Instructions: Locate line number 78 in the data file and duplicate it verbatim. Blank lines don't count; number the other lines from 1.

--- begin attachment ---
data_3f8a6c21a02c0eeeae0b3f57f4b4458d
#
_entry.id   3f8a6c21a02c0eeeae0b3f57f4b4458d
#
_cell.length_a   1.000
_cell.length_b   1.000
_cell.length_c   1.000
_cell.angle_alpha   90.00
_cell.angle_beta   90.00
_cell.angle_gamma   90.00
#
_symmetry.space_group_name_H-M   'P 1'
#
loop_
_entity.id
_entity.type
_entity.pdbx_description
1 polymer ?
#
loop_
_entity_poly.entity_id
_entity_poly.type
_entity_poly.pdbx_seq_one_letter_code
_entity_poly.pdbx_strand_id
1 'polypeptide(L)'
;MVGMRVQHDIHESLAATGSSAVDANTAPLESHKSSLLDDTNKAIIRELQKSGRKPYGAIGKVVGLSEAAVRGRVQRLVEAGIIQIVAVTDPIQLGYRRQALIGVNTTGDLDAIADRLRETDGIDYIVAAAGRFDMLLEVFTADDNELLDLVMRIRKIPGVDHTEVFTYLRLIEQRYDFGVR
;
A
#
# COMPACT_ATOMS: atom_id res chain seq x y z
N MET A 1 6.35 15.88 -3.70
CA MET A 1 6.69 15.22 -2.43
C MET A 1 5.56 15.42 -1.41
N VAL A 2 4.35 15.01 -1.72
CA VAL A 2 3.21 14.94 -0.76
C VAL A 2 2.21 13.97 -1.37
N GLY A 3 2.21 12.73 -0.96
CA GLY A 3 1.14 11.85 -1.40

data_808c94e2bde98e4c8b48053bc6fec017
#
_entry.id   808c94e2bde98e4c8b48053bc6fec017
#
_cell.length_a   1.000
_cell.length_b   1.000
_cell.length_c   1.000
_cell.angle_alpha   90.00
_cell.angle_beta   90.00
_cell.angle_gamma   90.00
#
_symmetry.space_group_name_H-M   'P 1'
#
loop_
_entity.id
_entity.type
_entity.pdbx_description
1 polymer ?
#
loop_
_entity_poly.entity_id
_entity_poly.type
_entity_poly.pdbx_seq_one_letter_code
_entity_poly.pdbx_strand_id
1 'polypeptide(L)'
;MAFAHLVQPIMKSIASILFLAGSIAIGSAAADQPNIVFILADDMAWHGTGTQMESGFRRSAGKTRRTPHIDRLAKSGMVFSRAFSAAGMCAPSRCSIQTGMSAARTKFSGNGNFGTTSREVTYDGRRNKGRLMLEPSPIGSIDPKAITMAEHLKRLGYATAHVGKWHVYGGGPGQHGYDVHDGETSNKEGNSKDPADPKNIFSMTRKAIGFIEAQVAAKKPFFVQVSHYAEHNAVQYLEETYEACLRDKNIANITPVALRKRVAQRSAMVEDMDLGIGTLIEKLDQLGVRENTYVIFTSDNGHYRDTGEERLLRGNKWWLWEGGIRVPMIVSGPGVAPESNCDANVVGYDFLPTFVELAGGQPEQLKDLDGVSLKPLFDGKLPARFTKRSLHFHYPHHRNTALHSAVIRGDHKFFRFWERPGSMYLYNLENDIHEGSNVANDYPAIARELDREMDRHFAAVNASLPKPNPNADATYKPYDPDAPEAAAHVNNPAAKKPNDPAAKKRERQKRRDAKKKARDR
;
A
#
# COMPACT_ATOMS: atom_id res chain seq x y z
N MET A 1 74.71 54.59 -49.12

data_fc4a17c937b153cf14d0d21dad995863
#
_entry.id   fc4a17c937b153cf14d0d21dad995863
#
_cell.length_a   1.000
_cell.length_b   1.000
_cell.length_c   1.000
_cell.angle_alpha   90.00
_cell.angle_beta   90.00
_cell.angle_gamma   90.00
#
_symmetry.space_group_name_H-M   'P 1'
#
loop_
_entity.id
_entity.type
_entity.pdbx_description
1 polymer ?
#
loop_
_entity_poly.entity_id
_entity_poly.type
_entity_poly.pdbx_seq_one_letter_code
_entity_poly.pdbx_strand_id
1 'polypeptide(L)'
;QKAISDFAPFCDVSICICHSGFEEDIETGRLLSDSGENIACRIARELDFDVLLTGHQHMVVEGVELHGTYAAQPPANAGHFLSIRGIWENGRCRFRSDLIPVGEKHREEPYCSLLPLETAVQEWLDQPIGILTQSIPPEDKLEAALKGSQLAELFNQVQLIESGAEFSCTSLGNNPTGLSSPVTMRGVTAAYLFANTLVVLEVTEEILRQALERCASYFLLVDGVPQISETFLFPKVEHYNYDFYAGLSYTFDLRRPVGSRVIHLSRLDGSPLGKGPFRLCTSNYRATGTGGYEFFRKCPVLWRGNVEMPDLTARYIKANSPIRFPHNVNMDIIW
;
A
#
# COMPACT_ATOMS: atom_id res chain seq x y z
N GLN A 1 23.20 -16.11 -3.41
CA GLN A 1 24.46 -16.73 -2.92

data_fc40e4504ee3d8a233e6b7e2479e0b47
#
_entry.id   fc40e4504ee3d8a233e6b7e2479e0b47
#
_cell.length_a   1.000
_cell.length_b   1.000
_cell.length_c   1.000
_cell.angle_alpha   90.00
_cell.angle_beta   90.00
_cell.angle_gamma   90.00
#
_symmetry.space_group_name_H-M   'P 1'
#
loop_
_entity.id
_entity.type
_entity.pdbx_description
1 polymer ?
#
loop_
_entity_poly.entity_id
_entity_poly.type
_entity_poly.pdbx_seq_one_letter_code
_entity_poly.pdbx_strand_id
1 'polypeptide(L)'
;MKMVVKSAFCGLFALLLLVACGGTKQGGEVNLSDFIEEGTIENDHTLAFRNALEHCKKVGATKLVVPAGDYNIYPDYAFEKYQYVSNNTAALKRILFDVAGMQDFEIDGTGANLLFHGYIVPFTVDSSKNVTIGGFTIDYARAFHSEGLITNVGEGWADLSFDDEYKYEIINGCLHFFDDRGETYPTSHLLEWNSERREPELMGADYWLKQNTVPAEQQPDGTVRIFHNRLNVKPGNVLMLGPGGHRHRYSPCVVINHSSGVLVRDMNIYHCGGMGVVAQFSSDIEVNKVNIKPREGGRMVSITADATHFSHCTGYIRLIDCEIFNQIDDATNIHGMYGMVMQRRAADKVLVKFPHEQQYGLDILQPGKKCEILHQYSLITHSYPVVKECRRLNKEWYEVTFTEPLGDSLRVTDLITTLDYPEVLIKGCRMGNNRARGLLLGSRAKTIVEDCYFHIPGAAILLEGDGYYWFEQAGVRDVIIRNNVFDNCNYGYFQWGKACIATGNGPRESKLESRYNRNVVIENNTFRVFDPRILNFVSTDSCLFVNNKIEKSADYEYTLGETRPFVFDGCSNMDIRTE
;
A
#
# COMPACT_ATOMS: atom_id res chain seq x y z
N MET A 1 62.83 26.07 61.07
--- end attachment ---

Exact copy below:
_cell.angle_beta   90.00